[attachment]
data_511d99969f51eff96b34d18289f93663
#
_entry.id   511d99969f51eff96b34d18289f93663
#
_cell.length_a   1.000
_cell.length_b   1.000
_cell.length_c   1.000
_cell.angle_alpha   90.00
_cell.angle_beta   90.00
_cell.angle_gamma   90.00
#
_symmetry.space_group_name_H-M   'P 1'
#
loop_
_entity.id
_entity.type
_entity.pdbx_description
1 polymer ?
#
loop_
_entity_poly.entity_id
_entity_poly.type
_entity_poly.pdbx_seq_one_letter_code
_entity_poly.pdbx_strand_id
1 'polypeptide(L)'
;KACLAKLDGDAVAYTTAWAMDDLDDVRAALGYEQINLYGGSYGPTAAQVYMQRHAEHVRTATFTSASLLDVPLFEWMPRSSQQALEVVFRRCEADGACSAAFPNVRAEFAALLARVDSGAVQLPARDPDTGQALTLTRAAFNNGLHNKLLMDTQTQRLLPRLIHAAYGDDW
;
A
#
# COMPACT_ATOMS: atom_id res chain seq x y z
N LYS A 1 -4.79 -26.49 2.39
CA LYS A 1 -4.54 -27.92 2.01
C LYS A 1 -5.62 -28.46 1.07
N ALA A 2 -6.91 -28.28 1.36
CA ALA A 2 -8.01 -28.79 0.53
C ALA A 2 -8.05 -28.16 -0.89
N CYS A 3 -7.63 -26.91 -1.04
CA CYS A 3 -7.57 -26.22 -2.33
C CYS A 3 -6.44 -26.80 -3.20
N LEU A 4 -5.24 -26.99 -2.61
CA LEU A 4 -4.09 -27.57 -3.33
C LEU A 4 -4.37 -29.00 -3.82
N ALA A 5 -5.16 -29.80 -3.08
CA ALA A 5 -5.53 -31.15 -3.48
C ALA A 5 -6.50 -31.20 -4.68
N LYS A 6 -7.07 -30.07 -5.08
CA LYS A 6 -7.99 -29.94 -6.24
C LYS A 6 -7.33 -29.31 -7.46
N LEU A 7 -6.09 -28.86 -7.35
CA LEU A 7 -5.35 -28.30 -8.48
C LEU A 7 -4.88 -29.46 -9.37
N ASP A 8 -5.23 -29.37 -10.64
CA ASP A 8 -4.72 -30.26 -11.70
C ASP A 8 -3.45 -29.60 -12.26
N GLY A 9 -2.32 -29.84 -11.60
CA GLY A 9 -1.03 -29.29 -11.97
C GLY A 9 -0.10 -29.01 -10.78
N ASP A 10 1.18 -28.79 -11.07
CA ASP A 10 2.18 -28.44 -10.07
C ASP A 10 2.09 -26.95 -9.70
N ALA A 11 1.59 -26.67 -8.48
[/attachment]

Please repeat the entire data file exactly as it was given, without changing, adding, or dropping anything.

data_511d99969f51eff96b34d18289f93663
#
_entry.id   511d99969f51eff96b34d18289f93663
#
_cell.length_a   1.000
_cell.length_b   1.000
_cell.length_c   1.000
_cell.angle_alpha   90.00
_cell.angle_beta   90.00
_cell.angle_gamma   90.00
#
_symmetry.space_group_name_H-M   'P 1'
#
loop_
_entity.id
_entity.type
_entity.pdbx_description
1 polymer ?
#
loop_
_entity_poly.entity_id
_entity_poly.type
_entity_poly.pdbx_seq_one_letter_code
_entity_poly.pdbx_strand_id
1 'polypeptide(L)'
;KACLAKLDGDAVAYTTAWAMDDLDDVRAALGYEQINLYGGSYGPTAAQVYMQRHAEHVRTATFTSASLLDVPLFEWMPRSSQQALEVVFRRCEADGACSAAFPNVRAEFAALLARVDSGAVQLPARDPDTGQALTLTRAAFNNGLHNKLLMDTQTQRLLPRLIHAAYGDDW
;
A
#
# COMPACT_ATOMS: atom_id res chain seq x y z
N LYS A 1 -4.79 -26.49 2.39
CA LYS A 1 -4.54 -27.92 2.01
C LYS A 1 -5.62 -28.46 1.07
N ALA A 2 -6.91 -28.28 1.36
CA ALA A 2 -8.01 -28.79 0.53
C ALA A 2 -8.05 -28.16 -0.89
N CYS A 3 -7.63 -26.91 -1.04
CA CYS A 3 -7.57 -26.22 -2.33
C CYS A 3 -6.44 -26.80 -3.20
N LEU A 4 -5.24 -26.99 -2.61
CA LEU A 4 -4.09 -27.57 -3.33
C LEU A 4 -4.37 -29.00 -3.82
N ALA A 5 -5.16 -29.80 -3.08
CA ALA A 5 -5.53 -31.15 -3.48
C ALA A 5 -6.50 -31.20 -4.68
N LYS A 6 -7.07 -30.07 -5.08
CA LYS A 6 -7.99 -29.94 -6.24
C LYS A 6 -7.33 -29.31 -7.46
N LEU A 7 -6.09 -28.86 -7.35
CA LEU A 7 -5.35 -28.30 -8.48
C LEU A 7 -4.88 -29.46 -9.37
N ASP A 8 -5.23 -29.37 -10.64
CA ASP A 8 -4.72 -30.26 -11.70
C ASP A 8 -3.45 -29.60 -12.26
N GLY A 9 -2.32 -29.84 -11.60
CA GLY A 9 -1.03 -29.29 -11.97
C GLY A 9 -0.10 -29.01 -10.78
N ASP A 10 1.18 -28.79 -11.07
CA ASP A 10 2.18 -28.44 -10.07
C ASP A 10 2.09 -26.95 -9.70
N ALA A 11 1.59 -26.67 -8.48